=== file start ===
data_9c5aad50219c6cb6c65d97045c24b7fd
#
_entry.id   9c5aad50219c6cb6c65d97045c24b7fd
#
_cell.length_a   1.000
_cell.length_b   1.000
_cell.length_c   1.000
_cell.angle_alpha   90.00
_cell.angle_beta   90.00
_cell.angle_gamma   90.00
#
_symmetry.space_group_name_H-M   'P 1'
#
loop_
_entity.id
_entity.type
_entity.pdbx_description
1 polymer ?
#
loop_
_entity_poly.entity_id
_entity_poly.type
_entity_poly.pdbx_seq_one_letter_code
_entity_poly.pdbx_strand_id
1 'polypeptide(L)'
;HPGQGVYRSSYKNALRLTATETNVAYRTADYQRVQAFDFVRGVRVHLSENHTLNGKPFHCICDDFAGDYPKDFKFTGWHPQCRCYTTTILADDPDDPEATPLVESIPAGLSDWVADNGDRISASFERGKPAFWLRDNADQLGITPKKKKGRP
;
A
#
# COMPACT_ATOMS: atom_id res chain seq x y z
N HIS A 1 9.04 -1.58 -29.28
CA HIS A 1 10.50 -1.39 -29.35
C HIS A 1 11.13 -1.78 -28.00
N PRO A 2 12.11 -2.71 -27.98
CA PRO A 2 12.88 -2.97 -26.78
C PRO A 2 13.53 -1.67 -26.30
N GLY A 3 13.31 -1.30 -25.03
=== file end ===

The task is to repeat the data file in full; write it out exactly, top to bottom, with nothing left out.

data_9c5aad50219c6cb6c65d97045c24b7fd
#
_entry.id   9c5aad50219c6cb6c65d97045c24b7fd
#
_cell.length_a   1.000
_cell.length_b   1.000
_cell.length_c   1.000
_cell.angle_alpha   90.00
_cell.angle_beta   90.00
_cell.angle_gamma   90.00
#
_symmetry.space_group_name_H-M   'P 1'
#
loop_
_entity.id
_entity.type
_entity.pdbx_description
1 polymer ?
#
loop_
_entity_poly.entity_id
_entity_poly.type
_entity_poly.pdbx_seq_one_letter_code
_entity_poly.pdbx_strand_id
1 'polypeptide(L)'
;HPGQGVYRSSYKNALRLTATETNVAYRTADYQRVQAFDFVRGVRVHLSENHTLNGKPFHCICDDFAGDYPKDFKFTGWHPQCRCYTTTILADDPDDPEATPLVESIPAGLSDWVADNGDRISASFERGKPAFWLRDNADQLGITPKKKKGRP
;
A
#
# COMPACT_ATOMS: atom_id res chain seq x y z
N HIS A 1 9.04 -1.58 -29.28
CA HIS A 1 10.50 -1.39 -29.35
C HIS A 1 11.13 -1.78 -28.00
N PRO A 2 12.11 -2.71 -27.98
CA PRO A 2 12.88 -2.97 -26.78
C PRO A 2 13.53 -1.67 -26.30
N GLY A 3 13.31 -1.30 -25.03